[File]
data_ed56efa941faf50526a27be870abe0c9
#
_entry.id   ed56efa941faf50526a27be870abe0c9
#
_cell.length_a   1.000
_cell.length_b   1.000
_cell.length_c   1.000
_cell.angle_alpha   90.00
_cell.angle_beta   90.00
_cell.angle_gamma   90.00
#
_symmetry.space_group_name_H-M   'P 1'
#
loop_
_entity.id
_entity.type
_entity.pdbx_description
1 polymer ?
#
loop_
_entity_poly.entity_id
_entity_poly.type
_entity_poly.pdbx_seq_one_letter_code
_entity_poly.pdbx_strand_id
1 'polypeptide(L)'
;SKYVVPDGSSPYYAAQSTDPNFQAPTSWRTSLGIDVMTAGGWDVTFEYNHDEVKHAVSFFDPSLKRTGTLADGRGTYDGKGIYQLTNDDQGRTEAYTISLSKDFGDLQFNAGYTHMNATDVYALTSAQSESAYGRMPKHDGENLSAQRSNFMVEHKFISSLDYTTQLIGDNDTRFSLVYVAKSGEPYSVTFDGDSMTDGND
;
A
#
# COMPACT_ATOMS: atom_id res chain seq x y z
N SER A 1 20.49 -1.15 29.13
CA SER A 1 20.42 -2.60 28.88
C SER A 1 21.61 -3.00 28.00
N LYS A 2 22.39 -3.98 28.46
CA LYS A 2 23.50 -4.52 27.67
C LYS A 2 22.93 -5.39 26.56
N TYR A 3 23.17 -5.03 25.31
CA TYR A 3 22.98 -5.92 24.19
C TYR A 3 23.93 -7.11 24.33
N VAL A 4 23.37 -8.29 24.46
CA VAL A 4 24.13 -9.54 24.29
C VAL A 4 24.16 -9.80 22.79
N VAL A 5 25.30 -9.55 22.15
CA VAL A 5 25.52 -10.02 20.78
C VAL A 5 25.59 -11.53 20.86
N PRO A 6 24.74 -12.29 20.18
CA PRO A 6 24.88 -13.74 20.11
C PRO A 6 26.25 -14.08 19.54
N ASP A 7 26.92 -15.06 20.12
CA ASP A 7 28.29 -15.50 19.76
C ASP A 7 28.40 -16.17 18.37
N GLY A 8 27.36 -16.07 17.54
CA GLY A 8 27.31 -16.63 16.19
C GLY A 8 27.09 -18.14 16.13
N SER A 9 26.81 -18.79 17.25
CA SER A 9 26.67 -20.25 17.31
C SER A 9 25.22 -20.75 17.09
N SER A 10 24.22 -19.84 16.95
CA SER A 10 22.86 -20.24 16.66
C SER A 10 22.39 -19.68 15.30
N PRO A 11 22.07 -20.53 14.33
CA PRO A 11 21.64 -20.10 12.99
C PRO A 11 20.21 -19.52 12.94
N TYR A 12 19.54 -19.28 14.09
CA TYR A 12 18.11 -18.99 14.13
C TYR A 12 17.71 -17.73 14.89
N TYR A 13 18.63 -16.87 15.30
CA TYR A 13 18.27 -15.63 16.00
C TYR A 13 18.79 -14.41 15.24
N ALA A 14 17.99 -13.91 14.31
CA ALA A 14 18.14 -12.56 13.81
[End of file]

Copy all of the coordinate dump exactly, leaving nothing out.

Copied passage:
data_ed56efa941faf50526a27be870abe0c9
#
_entry.id   ed56efa941faf50526a27be870abe0c9
#
_cell.length_a   1.000
_cell.length_b   1.000
_cell.length_c   1.000
_cell.angle_alpha   90.00
_cell.angle_beta   90.00
_cell.angle_gamma   90.00
#
_symmetry.space_group_name_H-M   'P 1'
#
loop_
_entity.id
_entity.type
_entity.pdbx_description
1 polymer ?
#
loop_
_entity_poly.entity_id
_entity_poly.type
_entity_poly.pdbx_seq_one_letter_code
_entity_poly.pdbx_strand_id
1 'polypeptide(L)'
;SKYVVPDGSSPYYAAQSTDPNFQAPTSWRTSLGIDVMTAGGWDVTFEYNHDEVKHAVSFFDPSLKRTGTLADGRGTYDGKGIYQLTNDDQGRTEAYTISLSKDFGDLQFNAGYTHMNATDVYALTSAQSESAYGRMPKHDGENLSAQRSNFMVEHKFISSLDYTTQLIGDNDTRFSLVYVAKSGEPYSVTFDGDSMTDGND
;
A
#
# COMPACT_ATOMS: atom_id res chain seq x y z
N SER A 1 20.49 -1.15 29.13
CA SER A 1 20.42 -2.60 28.88
C SER A 1 21.61 -3.00 28.00
N LYS A 2 22.39 -3.98 28.46
CA LYS A 2 23.50 -4.52 27.67
C LYS A 2 22.93 -5.39 26.56
N TYR A 3 23.17 -5.03 25.31
CA TYR A 3 22.98 -5.92 24.19
C TYR A 3 23.93 -7.11 24.33
N VAL A 4 23.37 -8.29 24.46
CA VAL A 4 24.13 -9.54 24.29
C VAL A 4 24.16 -9.80 22.79
N VAL A 5 25.30 -9.55 22.15
CA VAL A 5 25.52 -10.02 20.78
C VAL A 5 25.59 -11.53 20.86
N PRO A 6 24.74 -12.29 20.18
CA PRO A 6 24.88 -13.74 20.11
C PRO A 6 26.25 -14.08 19.54
N ASP A 7 26.92 -15.06 20.12
CA ASP A 7 28.29 -15.50 19.76
C ASP A 7 28.40 -16.17 18.37
N GLY A 8 27.36 -16.07 17.54
CA GLY A 8 27.31 -16.63 16.19
C GLY A 8 27.09 -18.14 16.13
N SER A 9 26.81 -18.79 17.25
CA SER A 9 26.67 -20.25 17.31
C SER A 9 25.22 -20.75 17.09
N SER A 10 24.22 -19.84 16.95
CA SER A 10 22.86 -20.24 16.66
C SER A 10 22.39 -19.68 15.30
N PRO A 11 22.07 -20.53 14.33
CA PRO A 11 21.64 -20.10 12.99
C PRO A 11 20.21 -19.52 12.94
N TYR A 12 19.54 -19.28 14.09
CA TYR A 12 18.11 -18.99 14.13
C TYR A 12 17.71 -17.73 14.89
N TYR A 13 18.63 -16.87 15.30
CA TYR A 13 18.27 -15.63 16.00
C TYR A 13 18.79 -14.41 15.24
N ALA A 14 17.99 -13.91 14.31
CA ALA A 14 18.14 -12.56 13.81